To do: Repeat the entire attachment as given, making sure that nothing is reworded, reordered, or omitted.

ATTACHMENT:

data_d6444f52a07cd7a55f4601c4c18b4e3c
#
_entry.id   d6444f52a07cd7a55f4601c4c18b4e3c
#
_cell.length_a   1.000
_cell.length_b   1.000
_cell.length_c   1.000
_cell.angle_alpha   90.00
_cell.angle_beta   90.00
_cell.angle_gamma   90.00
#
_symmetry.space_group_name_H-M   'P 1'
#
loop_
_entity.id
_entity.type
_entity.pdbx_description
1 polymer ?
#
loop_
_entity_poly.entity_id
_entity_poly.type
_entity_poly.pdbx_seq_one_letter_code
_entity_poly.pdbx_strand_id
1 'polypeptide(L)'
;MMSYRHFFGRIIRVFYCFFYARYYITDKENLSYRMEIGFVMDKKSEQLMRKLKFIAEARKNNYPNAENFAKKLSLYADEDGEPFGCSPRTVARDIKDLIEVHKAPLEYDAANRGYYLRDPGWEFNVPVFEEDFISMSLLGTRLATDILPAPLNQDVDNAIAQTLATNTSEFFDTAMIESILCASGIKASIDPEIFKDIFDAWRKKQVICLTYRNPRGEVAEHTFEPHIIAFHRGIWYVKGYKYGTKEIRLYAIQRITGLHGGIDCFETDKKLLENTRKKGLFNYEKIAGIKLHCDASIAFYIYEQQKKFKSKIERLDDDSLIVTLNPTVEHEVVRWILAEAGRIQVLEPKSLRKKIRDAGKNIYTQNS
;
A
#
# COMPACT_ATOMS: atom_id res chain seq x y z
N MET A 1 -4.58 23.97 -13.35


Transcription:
data_d6444f52a07cd7a55f4601c4c18b4e3c
#
_entry.id   d6444f52a07cd7a55f4601c4c18b4e3c
#
_cell.length_a   1.000
_cell.length_b   1.000
_cell.length_c   1.000
_cell.angle_alpha   90.00
_cell.angle_beta   90.00
_cell.angle_gamma   90.00
#
_symmetry.space_group_name_H-M   'P 1'
#
loop_
_entity.id
_entity.type
_entity.pdbx_description
1 polymer ?
#
loop_
_entity_poly.entity_id
_entity_poly.type
_entity_poly.pdbx_seq_one_letter_code
_entity_poly.pdbx_strand_id
1 'polypeptide(L)'
;MMSYRHFFGRIIRVFYCFFYARYYITDKENLSYRMEIGFVMDKKSEQLMRKLKFIAEARKNNYPNAENFAKKLSLYADEDGEPFGCSPRTVARDIKDLIEVHKAPLEYDAANRGYYLRDPGWEFNVPVFEEDFISMSLLGTRLATDILPAPLNQDVDNAIAQTLATNTSEFFDTAMIESILCASGIKASIDPEIFKDIFDAWRKKQVICLTYRNPRGEVAEHTFEPHIIAFHRGIWYVKGYKYGTKEIRLYAIQRITGLHGGIDCFETDKKLLENTRKKGLFNYEKIAGIKLHCDASIAFYIYEQQKKFKSKIERLDDDSLIVTLNPTVEHEVVRWILAEAGRIQVLEPKSLRKKIRDAGKNIYTQNS
;
A
#
# COMPACT_ATOMS: atom_id res chain seq x y z
N MET A 1 -4.58 23.97 -13.35